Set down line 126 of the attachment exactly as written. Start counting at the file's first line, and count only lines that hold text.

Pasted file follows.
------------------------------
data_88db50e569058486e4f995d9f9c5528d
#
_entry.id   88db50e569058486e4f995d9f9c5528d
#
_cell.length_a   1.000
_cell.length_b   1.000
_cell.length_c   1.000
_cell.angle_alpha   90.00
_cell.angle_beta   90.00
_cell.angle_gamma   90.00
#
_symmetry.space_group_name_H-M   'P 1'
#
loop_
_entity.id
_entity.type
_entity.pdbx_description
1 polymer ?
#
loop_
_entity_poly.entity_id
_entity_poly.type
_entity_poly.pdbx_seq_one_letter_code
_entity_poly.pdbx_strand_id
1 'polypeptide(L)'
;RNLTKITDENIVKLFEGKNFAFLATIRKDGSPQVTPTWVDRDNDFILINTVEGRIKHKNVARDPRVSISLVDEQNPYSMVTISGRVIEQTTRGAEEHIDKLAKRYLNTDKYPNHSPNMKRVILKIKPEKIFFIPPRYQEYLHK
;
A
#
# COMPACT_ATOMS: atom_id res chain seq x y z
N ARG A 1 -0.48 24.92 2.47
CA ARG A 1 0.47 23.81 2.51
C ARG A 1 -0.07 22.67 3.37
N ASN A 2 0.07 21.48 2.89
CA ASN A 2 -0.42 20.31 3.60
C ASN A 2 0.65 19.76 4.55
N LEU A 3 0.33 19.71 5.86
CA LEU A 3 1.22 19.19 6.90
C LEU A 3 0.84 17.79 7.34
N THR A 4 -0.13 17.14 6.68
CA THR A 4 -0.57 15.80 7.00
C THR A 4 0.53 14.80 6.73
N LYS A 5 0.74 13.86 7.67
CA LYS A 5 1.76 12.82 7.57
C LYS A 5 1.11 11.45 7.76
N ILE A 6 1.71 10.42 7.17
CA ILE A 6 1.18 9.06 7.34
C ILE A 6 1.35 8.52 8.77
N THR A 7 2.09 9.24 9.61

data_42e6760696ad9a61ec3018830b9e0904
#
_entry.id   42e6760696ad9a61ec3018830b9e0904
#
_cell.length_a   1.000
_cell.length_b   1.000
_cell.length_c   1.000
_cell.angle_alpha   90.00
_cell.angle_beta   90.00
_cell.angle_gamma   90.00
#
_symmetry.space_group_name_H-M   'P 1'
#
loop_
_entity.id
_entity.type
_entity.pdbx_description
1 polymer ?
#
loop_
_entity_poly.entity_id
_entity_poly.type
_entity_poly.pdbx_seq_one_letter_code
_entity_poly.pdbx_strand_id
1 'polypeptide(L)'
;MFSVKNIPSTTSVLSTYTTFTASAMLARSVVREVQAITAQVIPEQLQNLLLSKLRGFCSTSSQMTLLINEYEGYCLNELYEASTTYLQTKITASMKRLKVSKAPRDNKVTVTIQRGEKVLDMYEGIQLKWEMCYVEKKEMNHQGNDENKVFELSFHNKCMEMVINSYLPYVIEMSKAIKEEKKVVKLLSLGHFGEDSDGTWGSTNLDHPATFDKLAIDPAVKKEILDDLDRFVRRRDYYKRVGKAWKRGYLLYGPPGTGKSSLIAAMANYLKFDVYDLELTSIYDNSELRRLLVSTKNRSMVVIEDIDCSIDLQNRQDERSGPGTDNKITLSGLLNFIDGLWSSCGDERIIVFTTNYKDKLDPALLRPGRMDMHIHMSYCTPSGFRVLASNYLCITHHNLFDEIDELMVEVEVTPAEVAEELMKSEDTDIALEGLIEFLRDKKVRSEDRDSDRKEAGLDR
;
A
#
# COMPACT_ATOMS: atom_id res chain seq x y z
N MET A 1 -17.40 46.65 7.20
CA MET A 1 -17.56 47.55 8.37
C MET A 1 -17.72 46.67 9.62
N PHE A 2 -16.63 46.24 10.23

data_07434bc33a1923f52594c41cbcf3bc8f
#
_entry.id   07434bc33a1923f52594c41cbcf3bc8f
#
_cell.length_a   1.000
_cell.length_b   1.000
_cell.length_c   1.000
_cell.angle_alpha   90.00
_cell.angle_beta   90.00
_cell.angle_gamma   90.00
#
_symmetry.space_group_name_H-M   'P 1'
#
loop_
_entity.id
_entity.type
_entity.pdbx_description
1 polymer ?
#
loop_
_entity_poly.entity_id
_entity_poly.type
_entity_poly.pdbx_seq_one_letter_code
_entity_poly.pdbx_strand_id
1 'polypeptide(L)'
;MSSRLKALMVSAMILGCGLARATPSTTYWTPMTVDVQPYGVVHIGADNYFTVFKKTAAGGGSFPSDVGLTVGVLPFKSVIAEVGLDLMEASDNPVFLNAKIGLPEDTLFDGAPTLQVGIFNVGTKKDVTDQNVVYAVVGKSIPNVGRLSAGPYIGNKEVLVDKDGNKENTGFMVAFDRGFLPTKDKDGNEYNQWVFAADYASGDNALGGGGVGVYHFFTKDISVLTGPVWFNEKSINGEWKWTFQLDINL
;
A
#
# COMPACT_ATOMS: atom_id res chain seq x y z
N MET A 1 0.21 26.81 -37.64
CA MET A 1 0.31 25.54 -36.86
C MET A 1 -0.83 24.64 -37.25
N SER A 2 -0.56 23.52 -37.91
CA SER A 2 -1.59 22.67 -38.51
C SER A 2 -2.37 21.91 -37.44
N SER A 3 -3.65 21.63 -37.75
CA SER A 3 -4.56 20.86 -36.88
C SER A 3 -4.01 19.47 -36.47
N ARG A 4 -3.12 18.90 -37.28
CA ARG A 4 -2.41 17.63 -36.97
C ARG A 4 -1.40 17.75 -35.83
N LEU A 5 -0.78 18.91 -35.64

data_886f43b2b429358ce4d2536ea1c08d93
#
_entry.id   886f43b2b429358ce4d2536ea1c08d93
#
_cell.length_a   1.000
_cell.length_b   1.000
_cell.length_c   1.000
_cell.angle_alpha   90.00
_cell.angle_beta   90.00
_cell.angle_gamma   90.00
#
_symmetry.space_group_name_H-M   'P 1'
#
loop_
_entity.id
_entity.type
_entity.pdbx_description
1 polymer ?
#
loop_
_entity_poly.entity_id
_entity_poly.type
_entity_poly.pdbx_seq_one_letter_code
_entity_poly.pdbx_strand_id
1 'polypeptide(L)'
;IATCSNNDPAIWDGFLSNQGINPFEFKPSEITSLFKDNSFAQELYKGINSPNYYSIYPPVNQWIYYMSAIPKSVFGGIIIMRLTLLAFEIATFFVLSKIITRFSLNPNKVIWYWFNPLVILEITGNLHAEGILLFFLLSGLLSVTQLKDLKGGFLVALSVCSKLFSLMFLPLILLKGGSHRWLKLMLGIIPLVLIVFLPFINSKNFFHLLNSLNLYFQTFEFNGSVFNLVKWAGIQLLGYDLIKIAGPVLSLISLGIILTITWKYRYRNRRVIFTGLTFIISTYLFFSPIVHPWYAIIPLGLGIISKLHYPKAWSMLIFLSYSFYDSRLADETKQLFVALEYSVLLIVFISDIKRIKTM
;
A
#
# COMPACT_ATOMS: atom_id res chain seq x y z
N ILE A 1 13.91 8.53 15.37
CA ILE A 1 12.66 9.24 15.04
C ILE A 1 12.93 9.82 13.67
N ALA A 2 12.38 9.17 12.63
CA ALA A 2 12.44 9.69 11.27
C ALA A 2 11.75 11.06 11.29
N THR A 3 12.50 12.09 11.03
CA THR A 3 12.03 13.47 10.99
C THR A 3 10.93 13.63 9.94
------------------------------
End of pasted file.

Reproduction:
N LEU A 5 -0.78 18.91 -35.64